Today I am posting two photos in which the exterior of this attraction can be seen. This first one is from 1964, and lines are long as usual. Apparently it was warm enough (even in November) to have those cloth shades strung across Fantasyland's courtyard.

Here we are, two years later. Looks like the park just opened...there is a ticket booth (or something) at the front of the Peter Pan ride that wasn't in the first shot. I wish it was a better photo, but that's amateur photography for ya.

Sunday, July 22, 2007

Sunday Stew

It's Sunday, and that means it is time for more random images from my collection.

Here's a nice closeup of a cannon that used to be in the dining area behind Captain Hook's Pirate Ship. It's a cool detail of something that was completely unnecessary, but it added a bit more "piratey" atmosphere to the place. Nice craftsmanship!

It's September 1960, and the E.P. Ripley is comin' into the station. Or maybe it's already leaving? I still love riding the DLRR as much as ever.

"Carol and Popcorn", that's how this image was labeled. Carol is looking smashing (like Audrey Hepburn's mom) with her black hat, simple-yet-elegant black and gray outfit, and of course the white gloves for that finishing touch. Carol and the popcorn vendor seem to be enjoying their conversation with each other!

Saturday, July 21, 2007

Snow White Load Area, August 1968

Two little girls are about to embark on a scary journey through Snow White's adventures. They will be safe though, especially with Snow White herself at the controls! Just look at all those knobs she has to twiddle. You can clearly see the red "self destruct" button that she's supposed to press in extreme emergencies! She's been working on her tan, and Prince Charming bought her a new wristwatch at Woolworth's.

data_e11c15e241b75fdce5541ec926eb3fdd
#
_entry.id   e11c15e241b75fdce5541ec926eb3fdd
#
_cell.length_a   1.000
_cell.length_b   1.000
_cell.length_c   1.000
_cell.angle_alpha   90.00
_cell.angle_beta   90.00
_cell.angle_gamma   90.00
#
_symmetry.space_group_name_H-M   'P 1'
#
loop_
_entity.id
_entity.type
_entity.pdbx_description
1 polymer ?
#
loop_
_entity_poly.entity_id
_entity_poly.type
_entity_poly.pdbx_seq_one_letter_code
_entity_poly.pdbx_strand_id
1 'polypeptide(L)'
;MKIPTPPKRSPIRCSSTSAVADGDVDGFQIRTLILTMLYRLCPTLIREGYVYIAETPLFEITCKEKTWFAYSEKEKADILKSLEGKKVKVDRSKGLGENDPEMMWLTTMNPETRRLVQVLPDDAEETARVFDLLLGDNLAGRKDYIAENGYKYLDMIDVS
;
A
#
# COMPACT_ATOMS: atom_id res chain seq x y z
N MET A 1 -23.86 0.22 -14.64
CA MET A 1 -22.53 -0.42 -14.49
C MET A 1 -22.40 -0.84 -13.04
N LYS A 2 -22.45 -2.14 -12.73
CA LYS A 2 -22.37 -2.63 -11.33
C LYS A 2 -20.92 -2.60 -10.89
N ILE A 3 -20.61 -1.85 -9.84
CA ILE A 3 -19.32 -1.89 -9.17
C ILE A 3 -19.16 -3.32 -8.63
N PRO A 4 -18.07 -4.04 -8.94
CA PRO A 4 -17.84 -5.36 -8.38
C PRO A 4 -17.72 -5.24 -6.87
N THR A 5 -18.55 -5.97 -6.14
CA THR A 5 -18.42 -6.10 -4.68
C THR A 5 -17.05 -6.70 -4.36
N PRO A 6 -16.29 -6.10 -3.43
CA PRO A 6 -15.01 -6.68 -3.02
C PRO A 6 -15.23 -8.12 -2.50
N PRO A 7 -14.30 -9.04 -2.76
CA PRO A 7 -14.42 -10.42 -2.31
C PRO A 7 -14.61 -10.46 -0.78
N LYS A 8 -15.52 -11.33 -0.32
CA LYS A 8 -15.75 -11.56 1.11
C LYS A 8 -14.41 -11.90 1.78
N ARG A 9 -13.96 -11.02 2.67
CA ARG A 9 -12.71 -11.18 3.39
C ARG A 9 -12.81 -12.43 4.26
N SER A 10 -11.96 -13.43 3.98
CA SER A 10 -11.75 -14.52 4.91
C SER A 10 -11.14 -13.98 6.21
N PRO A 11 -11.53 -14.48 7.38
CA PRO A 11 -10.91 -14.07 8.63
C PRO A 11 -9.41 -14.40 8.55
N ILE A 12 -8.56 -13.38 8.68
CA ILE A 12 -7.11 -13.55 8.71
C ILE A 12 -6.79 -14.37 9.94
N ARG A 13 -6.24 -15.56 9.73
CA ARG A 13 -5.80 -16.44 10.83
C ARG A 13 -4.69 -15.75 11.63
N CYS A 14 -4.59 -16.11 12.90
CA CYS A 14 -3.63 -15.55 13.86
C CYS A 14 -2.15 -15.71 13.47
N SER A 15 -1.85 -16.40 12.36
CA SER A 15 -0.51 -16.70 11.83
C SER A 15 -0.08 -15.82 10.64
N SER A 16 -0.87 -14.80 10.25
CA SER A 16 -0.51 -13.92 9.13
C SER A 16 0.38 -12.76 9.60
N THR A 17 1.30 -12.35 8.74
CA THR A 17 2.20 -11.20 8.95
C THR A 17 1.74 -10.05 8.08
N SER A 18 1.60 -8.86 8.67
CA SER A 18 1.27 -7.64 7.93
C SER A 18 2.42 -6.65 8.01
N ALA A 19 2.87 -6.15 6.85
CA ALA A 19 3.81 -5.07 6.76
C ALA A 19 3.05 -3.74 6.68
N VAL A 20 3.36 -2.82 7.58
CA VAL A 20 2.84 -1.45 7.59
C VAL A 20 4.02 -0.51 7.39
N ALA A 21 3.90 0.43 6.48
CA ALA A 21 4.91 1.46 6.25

I guess that blue-green box to our right is where they put the tickets ("C" tickets?) after they were removed from the books. And at the bottom of the "Grumpy" vehicle, you can see some sort of pedal sticking out if you look closely. I wonder if that's the release for the lap bar?

Friday, July 20, 2007

Skyway & Tomorrowland (1958?)

I am convinced that at least half of the photos shot at Disneyland were taken from the Skyway. Here's another one of 'em! It's a gray, uncrowded day in Tomorrowland...the yellow passenger cars of the Disneyland & Santa Fe Railroad can be seen in the distance. And of course the Rocket Jets, Autopia, Space Bar, and part of the Rocket to the Moon attraction are also visible.